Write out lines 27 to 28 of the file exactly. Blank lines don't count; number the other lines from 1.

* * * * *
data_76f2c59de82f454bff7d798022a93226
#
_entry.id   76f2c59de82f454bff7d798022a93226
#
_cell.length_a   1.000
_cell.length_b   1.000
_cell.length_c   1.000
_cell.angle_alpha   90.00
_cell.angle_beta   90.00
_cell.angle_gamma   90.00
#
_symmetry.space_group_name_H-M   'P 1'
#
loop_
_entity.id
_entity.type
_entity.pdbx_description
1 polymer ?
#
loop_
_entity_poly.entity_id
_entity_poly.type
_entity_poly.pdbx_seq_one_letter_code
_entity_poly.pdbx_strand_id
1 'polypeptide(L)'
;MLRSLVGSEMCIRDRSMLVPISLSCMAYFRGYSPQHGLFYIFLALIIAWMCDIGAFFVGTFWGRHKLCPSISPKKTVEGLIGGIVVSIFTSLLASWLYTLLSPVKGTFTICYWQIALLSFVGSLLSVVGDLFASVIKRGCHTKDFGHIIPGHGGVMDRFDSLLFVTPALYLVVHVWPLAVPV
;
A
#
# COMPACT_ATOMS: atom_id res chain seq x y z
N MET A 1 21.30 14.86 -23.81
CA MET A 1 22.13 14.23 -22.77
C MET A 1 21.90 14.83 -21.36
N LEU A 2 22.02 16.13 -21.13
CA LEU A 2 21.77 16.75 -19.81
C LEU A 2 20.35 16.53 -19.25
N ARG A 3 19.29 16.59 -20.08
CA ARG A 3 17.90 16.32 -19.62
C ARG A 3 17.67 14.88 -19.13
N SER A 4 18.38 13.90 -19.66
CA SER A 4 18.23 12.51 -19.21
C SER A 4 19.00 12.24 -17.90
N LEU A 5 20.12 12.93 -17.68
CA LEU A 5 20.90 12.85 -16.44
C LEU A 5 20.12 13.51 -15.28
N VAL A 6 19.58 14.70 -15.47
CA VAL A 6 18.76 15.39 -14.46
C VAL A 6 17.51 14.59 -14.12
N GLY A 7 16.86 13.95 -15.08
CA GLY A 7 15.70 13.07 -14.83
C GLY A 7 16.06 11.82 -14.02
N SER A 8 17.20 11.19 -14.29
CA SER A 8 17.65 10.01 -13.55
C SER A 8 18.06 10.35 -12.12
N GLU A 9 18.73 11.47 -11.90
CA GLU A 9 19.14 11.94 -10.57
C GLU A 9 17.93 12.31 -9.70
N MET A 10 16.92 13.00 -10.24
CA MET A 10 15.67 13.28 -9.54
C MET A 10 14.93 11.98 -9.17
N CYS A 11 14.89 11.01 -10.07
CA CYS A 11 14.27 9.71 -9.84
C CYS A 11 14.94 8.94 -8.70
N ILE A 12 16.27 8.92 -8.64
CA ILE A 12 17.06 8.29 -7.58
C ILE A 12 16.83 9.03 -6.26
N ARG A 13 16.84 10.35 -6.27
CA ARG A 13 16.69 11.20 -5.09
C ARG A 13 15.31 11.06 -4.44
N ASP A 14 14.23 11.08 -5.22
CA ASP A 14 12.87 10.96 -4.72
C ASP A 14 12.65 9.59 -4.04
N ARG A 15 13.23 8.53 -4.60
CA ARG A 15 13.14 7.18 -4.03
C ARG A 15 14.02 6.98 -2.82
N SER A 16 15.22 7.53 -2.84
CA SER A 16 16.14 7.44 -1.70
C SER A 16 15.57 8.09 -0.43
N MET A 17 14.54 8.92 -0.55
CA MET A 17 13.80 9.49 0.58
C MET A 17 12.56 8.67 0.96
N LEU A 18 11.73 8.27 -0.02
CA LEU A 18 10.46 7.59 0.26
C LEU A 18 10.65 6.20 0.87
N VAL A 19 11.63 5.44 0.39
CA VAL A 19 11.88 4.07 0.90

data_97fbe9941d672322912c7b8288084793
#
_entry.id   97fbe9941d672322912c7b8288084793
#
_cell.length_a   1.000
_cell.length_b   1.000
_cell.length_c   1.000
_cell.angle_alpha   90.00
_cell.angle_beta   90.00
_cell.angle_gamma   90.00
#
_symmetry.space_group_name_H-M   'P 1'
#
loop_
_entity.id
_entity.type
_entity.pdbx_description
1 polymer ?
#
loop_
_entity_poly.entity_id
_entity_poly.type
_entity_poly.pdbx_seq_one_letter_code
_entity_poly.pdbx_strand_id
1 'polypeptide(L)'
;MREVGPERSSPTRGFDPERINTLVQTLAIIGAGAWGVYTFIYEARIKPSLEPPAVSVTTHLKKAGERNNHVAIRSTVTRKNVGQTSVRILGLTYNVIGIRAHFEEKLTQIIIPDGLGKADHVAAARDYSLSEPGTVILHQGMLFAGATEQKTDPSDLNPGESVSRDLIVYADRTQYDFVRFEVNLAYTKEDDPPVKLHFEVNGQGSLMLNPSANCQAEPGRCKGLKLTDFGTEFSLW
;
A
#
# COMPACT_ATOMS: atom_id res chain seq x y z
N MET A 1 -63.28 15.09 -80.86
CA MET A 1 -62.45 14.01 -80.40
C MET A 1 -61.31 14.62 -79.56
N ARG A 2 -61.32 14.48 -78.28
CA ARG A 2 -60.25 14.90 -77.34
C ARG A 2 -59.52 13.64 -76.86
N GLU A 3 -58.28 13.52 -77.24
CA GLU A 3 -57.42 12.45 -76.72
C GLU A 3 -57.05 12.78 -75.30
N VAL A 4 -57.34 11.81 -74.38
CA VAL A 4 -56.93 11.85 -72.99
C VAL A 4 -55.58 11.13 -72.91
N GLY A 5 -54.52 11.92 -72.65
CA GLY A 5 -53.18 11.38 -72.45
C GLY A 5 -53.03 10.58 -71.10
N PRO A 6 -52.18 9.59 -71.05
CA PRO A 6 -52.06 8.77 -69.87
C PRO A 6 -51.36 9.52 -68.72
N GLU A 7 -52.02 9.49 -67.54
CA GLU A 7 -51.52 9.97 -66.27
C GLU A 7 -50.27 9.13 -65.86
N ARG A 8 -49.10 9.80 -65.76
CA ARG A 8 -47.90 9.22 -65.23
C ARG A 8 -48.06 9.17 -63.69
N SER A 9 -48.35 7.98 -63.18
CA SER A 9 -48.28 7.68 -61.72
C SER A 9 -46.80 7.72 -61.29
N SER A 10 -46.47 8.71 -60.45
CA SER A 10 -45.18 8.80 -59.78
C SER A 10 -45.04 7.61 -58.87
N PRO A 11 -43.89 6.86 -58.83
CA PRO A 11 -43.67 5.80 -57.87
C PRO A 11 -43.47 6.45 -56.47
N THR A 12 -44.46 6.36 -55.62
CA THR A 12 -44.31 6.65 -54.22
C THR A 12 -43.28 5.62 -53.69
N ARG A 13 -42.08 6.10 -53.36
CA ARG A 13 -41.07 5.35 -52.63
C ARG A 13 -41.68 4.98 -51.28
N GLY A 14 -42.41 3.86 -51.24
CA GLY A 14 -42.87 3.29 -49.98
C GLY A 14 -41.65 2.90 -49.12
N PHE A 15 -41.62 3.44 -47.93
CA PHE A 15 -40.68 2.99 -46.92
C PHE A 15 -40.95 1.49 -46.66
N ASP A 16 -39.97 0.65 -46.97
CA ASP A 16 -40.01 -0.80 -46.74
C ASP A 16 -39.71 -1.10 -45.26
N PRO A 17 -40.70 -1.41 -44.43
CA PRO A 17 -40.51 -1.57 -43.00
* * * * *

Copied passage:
;
A